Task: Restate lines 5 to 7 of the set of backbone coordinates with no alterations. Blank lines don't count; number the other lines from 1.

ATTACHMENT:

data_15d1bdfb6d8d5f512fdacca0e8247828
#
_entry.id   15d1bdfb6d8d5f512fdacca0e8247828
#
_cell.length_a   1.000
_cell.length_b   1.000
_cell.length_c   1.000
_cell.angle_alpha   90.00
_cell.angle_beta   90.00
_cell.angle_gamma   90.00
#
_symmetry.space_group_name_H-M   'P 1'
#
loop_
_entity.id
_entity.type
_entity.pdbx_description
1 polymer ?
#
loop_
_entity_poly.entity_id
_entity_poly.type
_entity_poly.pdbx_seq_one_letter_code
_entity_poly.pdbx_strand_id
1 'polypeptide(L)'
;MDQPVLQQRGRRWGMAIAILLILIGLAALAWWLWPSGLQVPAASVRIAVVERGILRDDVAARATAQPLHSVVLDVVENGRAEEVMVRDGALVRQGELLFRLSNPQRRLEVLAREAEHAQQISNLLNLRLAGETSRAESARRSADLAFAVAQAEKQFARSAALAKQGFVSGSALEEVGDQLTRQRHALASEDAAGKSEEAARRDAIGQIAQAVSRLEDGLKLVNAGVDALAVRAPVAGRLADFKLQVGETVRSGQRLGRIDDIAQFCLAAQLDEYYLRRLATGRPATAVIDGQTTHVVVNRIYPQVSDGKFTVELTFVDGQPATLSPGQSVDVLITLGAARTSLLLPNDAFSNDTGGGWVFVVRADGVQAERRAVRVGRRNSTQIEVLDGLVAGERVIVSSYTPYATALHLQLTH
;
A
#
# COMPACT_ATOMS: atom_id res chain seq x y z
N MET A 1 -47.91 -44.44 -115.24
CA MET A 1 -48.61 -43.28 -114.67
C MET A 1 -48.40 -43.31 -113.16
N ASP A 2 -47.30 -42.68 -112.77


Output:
_cell.length_a   1.000
_cell.length_b   1.000
_cell.length_c   1.000